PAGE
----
Version Control by Dexter Palmer — Audiobook, 18 hrs and 52 mins, 2016 — This one was a slow burn, but that was also true about The Dream of Perpetual Motion, Palmer’s début. At first, Version Control feels like a near-future family drama about grief and marital intimacy, but as you keep reading, you start getting hints about something far deeper and stranger going on. This book does take a bit of patience, but that patience is more than rewarded by the end. It helps that the characters are sharply drawn, and they live in a chilling, believable semi-dystopia with just an edge of satirical social commentary.
The Vision, Volume 2: Little Better than a Beast by Tom King — Digital, 136 pages, 2016 — Holy shit, The Vision is so good. Amid all the endless reboots and event series (which I have done my best to ignore), Marvel has still managed to produce some groundbreaking comics over the past few years. Volume 1 was on my list for 2016, and Volume 2 more than delivers on that promise. The entire series is a perfect stand-alone story arc even if you don’t know much about the greater Marvel universe. It’s also incredibly brutal, bleak and thought-provoking.
Wisp of a Thing by Alex Bledsoe — Audiobook, 9 hrs and 14 mins, 2013 — I love the feel of this series about magic and the secret power of music made by country folk living in the Appalachian region. So far, every book in this series is essentially standalone, although there are recurring characters throughout. I think the best way to describe the Tufa books are as grounded fairy stories told through the lens of magical realism. It helps that Bledsoe is a talented, evocative writer, and the audiobook versions have one of the best narrators in the business thanks to Stefan Rudnicki.
The Woman Who Died a Lot by Jasper Fforde — Audiobook, 10 hrs and 58 mins, 2012 — I’d forgotten how much I loved and missed this series until I finally listened to this, the most recent Thursday Next novel. Fforde fills these books to the brim with weirdness and satire. Most authors would stop after setting up a main character who travels inside novels to solve crimes, but he throws in lifelike humanoid doubles, genetically engineered dodos, time travel, contraband cheeses, authoritarian mega-corporations and much, much more. The sixth book, One of Our Thursdays is Missing, was a bit of an unfortunate misstep, but The Woman Who Died a Lot puts the series back on track. That said, it came out in 2012, and I’m starting to wonder if Fforde will ever return to the series. It doesn’t help that the end of this book definitely sets up a potential sequel. I may just have to re-read these books from the beginning, especially since I finally read Jane Eyre and might understand those references this time around.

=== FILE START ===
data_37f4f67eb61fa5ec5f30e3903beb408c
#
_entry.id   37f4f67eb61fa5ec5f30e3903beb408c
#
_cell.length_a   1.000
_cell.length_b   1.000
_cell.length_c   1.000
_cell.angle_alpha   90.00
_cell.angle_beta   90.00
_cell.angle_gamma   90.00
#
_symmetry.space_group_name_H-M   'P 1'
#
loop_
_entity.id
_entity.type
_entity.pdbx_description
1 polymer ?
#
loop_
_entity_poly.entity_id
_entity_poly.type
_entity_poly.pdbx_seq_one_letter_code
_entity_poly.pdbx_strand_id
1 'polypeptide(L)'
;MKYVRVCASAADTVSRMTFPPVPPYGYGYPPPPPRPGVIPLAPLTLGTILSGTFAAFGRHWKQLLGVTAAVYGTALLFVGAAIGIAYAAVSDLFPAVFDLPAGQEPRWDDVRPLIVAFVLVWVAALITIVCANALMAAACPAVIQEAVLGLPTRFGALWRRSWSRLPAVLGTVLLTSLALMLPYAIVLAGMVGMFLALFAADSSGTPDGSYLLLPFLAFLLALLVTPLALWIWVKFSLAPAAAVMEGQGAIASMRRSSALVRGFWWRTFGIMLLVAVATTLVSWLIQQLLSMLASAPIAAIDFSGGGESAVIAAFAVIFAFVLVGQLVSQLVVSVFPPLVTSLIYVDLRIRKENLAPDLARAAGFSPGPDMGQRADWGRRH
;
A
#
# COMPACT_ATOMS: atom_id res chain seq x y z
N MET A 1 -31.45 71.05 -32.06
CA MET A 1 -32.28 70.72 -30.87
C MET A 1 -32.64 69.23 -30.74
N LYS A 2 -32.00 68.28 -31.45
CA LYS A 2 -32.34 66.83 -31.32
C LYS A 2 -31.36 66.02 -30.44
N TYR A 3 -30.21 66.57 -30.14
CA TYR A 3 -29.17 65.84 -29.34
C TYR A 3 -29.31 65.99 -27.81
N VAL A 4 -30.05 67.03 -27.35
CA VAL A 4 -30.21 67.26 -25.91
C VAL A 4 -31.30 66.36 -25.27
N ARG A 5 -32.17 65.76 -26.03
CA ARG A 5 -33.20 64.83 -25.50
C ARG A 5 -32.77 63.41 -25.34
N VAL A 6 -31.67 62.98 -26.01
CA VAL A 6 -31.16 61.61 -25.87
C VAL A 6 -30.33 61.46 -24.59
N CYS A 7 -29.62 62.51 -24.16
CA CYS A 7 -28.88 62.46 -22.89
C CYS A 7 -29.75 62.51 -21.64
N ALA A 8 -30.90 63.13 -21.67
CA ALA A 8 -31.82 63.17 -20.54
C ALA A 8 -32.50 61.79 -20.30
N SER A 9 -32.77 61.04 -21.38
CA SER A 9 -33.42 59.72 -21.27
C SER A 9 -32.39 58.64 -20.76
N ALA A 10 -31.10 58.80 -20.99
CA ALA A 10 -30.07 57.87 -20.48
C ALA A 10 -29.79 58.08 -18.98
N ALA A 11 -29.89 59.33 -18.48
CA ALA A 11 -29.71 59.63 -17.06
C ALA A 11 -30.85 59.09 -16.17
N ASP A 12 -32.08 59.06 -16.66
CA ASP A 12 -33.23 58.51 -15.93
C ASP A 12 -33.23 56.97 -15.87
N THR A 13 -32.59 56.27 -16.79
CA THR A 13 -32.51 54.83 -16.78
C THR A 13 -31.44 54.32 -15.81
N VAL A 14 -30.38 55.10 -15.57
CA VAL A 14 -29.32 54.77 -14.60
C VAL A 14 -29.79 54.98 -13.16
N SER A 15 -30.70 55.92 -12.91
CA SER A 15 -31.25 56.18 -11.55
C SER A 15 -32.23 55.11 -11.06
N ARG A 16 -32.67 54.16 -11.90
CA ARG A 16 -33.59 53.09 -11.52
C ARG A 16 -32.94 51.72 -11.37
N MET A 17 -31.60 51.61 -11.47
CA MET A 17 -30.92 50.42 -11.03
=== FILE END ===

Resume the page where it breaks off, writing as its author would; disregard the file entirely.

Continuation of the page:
I love reading Best Of the Year lists even if I don’t always agree with what they’ve picked. After all, a really great list might introduce me to some awesome book, album or movie that I wouldn’t have found otherwise. Even a list full of willfully contrarian selections has some entertainment value. The worst thing a year-end list can do is be boring and predictable.
Of course, reading dozens of year-end lists is completely different from sitting down and trying to write your own. Writing an objectively comprehensive list requires an exhaustive knowledge of your chosen field of pop culture. That level of knowledge isn’t really possible unless you’re an obsessive or write for a living, and even then there’s only so much time in the day.
In my case, it doesn’t help that I’m rarely current on pop culture. My library of unread books is so deep at this point that I’ll never catch up unless I invent a way to freeze time and/or live forever.
That means it makes more sense for me to write about the books that I loved reading in 2016 rather than focusing on ones released this year. Of course, it turns out that a lot of my favorite reads were actually recent releases.
All the Birds in the Sky by Charlie Jane Anders. Anders, the former editor of io9, made her debut as a novelist with this strange, far-reaching story about the complicated romance between an inventor and a witch. Touching, hilarious and weird. By the end of this book, I just wanted those two crazy kids to survive the apocalypse and work things out.
Bone Gap by Laura Ruby. Bone Gap is lyrically beautiful and full of just the right hints of gothic atmosphere and menace. A teenaged boy living in a small town deals with the aftermath of a beloved young woman’s mysterious disappearance, only to discover that something far stranger may have happened.
Crime and Punishment by Fyodor Dostoyevsky. This is one of those classics that everyone says you should read, so I decided to finally take a crack at it this year and listened to the audiobook. Turns out I really loved the story, and especially enjoyed the ever-ratcheting tension as the main character tries to live with his terrible actions.
Glow by Ned Beauman. I enjoyed the hell out of Beauman’s earlier novel, The Teleportation Accident, but the two books have very different tones. Glow is a paranoid conspiracy thriller populated with druggies and people living at the fringes of society. The occasional surrealist touches paired with the relaxed pace and laugh-out-loud humor made for a highly entertaining read.